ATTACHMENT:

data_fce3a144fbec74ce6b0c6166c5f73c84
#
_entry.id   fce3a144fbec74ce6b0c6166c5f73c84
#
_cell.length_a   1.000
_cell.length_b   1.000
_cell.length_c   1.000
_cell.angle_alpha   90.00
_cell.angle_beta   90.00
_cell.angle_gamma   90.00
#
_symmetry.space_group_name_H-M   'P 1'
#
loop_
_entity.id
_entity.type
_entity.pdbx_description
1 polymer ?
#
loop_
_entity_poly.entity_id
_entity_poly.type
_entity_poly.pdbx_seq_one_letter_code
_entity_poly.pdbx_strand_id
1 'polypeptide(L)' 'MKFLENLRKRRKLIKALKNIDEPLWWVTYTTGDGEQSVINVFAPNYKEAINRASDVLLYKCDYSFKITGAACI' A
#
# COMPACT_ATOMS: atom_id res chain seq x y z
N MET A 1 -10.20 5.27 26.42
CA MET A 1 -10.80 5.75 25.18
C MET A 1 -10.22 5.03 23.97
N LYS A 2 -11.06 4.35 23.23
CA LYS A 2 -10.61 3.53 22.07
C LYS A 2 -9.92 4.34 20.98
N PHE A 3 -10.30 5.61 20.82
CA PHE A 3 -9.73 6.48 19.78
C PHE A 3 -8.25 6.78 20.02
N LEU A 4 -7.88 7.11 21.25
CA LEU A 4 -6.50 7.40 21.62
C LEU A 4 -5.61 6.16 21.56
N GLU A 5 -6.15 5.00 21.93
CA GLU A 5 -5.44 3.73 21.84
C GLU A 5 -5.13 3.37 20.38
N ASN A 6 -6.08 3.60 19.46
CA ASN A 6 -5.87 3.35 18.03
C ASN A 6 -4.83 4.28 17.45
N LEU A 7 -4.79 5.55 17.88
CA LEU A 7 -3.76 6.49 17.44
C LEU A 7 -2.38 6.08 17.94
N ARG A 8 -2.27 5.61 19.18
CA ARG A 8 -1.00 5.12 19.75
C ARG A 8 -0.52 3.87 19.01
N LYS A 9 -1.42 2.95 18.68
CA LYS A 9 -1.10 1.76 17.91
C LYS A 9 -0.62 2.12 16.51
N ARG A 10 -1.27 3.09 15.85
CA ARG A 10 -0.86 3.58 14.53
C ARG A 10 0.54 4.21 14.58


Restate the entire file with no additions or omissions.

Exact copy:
data_fce3a144fbec74ce6b0c6166c5f73c84
#
_entry.id   fce3a144fbec74ce6b0c6166c5f73c84
#
_cell.length_a   1.000
_cell.length_b   1.000
_cell.length_c   1.000
_cell.angle_alpha   90.00
_cell.angle_beta   90.00
_cell.angle_gamma   90.00
#
_symmetry.space_group_name_H-M   'P 1'
#
loop_
_entity.id
_entity.type
_entity.pdbx_description
1 polymer ?
#
loop_
_entity_poly.entity_id
_entity_poly.type
_entity_poly.pdbx_seq_one_letter_code
_entity_poly.pdbx_strand_id
1 'polypeptide(L)' 'MKFLENLRKRRKLIKALKNIDEPLWWVTYTTGDGEQSVINVFAPNYKEAINRASDVLLYKCDYSFKITGAACI' A
#
# COMPACT_ATOMS: atom_id res chain seq x y z
N MET A 1 -10.20 5.27 26.42
CA MET A 1 -10.80 5.75 25.18
C MET A 1 -10.22 5.03 23.97
N LYS A 2 -11.06 4.35 23.23
CA LYS A 2 -10.61 3.53 22.07
C LYS A 2 -9.92 4.34 20.98
N PHE A 3 -10.30 5.61 20.82
CA PHE A 3 -9.73 6.48 19.78
C PHE A 3 -8.25 6.78 20.02
N LEU A 4 -7.88 7.11 21.25
CA LEU A 4 -6.50 7.40 21.62
C LEU A 4 -5.61 6.16 21.56
N GLU A 5 -6.15 5.00 21.93
CA GLU A 5 -5.44 3.73 21.84
C GLU A 5 -5.13 3.37 20.38
N ASN A 6 -6.08 3.60 19.46
CA ASN A 6 -5.87 3.35 18.03
C ASN A 6 -4.83 4.28 17.45
N LEU A 7 -4.79 5.55 17.88
CA LEU A 7 -3.76 6.49 17.44
C LEU A 7 -2.38 6.08 17.94
N ARG A 8 -2.27 5.61 19.18
CA ARG A 8 -1.00 5.12 19.75
C ARG A 8 -0.52 3.87 19.01
N LYS A 9 -1.42 2.95 18.68
CA LYS A 9 -1.10 1.76 17.91
C LYS A 9 -0.62 2.12 16.51
N ARG A 10 -1.27 3.09 15.85
CA ARG A 10 -0.86 3.58 14.53
C ARG A 10 0.54 4.21 14.58